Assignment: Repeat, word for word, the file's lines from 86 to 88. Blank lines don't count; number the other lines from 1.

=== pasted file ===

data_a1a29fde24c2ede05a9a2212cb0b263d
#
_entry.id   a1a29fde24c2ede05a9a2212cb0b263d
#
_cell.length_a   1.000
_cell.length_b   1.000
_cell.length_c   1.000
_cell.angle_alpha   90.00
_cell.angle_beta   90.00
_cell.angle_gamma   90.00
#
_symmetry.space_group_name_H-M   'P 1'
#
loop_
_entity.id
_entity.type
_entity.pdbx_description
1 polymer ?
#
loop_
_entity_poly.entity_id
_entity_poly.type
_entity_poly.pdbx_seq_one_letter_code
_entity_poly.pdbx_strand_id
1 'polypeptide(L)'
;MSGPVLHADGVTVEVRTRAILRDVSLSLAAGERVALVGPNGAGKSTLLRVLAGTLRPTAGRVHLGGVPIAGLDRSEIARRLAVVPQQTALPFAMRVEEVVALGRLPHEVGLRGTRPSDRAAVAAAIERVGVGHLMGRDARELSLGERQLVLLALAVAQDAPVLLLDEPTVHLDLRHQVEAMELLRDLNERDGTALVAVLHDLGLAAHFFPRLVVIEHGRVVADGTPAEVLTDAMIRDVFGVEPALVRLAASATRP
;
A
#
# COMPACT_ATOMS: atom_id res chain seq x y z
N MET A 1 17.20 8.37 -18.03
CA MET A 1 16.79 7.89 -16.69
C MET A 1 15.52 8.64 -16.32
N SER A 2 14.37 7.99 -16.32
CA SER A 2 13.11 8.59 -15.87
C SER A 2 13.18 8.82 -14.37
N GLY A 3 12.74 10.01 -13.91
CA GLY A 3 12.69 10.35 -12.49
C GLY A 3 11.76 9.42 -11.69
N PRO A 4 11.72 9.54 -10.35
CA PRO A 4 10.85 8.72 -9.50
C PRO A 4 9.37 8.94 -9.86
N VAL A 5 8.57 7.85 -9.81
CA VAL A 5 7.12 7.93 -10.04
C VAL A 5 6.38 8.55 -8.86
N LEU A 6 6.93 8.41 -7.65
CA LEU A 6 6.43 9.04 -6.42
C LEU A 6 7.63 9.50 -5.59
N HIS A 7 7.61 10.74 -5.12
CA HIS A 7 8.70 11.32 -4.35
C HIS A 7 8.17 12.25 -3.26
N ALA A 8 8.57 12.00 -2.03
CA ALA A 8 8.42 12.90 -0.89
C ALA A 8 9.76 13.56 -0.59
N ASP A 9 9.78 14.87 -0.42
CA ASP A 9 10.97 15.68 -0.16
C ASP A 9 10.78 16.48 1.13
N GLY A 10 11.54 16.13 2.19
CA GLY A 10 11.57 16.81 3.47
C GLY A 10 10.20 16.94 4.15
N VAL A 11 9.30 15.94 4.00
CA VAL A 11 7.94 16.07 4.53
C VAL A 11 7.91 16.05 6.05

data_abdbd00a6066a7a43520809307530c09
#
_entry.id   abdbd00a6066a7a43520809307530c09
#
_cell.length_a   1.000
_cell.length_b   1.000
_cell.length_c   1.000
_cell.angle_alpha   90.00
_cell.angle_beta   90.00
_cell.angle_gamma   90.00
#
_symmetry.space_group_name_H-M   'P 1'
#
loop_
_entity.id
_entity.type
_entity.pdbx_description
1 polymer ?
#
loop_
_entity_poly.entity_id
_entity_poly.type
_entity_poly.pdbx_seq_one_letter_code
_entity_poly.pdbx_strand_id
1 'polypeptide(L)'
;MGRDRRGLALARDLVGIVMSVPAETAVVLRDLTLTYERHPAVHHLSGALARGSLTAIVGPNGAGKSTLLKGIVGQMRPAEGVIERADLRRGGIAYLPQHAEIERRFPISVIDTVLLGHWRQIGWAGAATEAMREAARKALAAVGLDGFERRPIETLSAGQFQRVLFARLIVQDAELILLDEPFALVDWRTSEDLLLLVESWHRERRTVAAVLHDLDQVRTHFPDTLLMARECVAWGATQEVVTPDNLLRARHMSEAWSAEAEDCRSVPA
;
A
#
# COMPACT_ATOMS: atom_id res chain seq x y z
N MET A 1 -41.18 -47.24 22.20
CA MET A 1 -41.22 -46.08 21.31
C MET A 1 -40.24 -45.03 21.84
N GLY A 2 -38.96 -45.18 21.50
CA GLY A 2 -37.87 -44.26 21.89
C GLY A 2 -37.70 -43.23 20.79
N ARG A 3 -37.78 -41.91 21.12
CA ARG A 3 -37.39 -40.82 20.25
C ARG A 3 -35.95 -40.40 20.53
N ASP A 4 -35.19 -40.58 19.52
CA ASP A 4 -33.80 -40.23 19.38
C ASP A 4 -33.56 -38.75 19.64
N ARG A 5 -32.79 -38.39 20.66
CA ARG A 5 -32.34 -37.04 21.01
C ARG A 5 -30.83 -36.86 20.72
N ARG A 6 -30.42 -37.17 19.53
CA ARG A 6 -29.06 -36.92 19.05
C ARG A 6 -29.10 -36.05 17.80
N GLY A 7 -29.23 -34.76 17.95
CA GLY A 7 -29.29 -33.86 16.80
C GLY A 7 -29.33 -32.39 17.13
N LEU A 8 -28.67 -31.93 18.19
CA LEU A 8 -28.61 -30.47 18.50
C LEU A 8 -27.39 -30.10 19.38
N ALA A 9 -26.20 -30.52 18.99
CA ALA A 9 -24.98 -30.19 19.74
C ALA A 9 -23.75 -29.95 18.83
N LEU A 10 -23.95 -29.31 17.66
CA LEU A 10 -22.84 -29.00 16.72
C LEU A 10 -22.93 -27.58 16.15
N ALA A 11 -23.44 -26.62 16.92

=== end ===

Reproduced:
_entity_poly.pdbx_seq_one_letter_code
_entity_poly.pdbx_strand_id
1 'polypeptide(L)'